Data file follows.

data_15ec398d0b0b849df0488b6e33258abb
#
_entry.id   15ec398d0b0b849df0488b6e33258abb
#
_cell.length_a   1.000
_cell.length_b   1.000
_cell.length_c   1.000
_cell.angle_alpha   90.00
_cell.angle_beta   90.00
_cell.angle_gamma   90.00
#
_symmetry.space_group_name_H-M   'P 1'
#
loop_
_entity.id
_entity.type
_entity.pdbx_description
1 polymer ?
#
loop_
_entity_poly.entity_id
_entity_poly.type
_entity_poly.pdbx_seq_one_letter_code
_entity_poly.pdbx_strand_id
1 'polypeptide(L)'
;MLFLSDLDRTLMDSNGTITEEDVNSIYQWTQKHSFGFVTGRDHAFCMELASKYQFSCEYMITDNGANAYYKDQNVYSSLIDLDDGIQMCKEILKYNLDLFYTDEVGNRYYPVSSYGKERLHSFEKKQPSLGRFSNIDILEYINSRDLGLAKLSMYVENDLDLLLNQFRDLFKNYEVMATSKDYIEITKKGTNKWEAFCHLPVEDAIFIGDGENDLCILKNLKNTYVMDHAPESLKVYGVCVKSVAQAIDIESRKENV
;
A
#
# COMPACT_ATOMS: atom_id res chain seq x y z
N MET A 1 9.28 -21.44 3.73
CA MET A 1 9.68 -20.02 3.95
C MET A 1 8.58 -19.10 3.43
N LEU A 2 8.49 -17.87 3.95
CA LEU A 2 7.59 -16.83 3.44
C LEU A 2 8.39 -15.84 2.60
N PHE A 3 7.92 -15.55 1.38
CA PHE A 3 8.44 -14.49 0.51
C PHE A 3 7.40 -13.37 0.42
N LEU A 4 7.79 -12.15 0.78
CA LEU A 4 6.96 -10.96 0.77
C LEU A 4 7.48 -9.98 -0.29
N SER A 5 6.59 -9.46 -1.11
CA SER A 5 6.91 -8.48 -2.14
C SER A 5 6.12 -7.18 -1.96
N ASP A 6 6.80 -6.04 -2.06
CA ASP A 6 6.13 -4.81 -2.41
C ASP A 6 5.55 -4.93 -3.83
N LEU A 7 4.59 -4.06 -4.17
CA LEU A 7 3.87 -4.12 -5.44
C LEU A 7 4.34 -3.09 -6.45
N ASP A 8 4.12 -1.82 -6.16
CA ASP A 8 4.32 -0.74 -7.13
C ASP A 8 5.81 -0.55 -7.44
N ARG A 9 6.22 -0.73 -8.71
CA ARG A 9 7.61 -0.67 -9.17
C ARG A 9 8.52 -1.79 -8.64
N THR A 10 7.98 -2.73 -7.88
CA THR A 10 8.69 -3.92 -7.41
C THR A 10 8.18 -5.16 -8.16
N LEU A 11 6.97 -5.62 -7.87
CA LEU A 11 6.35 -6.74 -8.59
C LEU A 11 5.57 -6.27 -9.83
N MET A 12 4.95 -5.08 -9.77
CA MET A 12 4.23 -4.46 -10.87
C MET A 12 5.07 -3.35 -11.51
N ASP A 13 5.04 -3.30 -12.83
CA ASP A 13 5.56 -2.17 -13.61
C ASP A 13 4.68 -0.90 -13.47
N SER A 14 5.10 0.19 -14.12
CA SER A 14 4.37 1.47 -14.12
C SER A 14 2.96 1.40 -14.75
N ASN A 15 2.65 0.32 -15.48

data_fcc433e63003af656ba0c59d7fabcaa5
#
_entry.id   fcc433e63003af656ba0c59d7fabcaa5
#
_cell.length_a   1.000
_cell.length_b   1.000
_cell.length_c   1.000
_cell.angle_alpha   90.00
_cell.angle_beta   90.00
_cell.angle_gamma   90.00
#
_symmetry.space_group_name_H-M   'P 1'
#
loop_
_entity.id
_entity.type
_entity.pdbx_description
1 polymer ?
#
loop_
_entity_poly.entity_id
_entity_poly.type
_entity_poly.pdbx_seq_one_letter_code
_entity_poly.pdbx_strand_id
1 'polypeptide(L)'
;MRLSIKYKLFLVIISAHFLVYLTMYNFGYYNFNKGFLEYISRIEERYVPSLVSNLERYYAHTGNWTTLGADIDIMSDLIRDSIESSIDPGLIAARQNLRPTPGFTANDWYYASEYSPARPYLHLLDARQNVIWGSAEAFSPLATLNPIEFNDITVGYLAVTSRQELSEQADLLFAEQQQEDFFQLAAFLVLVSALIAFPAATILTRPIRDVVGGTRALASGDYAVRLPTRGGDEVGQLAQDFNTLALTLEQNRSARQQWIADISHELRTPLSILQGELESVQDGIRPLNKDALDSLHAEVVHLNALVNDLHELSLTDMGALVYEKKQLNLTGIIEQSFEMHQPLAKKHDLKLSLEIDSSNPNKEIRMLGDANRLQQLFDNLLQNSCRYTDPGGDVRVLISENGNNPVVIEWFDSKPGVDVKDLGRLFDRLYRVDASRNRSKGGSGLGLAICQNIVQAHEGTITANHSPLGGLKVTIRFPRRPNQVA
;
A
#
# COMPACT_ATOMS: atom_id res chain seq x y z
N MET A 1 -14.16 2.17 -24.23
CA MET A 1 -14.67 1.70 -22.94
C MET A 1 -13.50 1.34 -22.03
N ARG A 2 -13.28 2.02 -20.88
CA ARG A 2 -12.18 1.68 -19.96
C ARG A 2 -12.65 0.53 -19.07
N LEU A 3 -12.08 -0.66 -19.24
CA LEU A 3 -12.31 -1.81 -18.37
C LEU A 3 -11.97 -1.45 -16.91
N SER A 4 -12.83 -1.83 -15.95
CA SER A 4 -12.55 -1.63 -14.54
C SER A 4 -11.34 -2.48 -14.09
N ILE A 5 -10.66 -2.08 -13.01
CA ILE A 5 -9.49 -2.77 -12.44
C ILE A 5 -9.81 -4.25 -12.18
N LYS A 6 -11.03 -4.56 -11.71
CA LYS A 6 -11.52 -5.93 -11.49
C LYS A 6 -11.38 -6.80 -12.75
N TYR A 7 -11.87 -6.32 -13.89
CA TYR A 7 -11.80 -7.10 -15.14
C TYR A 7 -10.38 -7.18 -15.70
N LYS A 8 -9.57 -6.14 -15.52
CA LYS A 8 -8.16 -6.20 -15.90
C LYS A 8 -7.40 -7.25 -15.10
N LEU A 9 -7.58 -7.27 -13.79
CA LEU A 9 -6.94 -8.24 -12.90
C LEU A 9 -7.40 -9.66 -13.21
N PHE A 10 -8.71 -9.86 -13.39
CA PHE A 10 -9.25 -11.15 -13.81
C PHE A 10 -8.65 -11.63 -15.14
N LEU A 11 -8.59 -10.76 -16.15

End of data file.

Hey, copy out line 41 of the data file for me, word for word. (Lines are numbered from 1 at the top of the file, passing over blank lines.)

CA LEU A 4 6.96 -10.96 0.77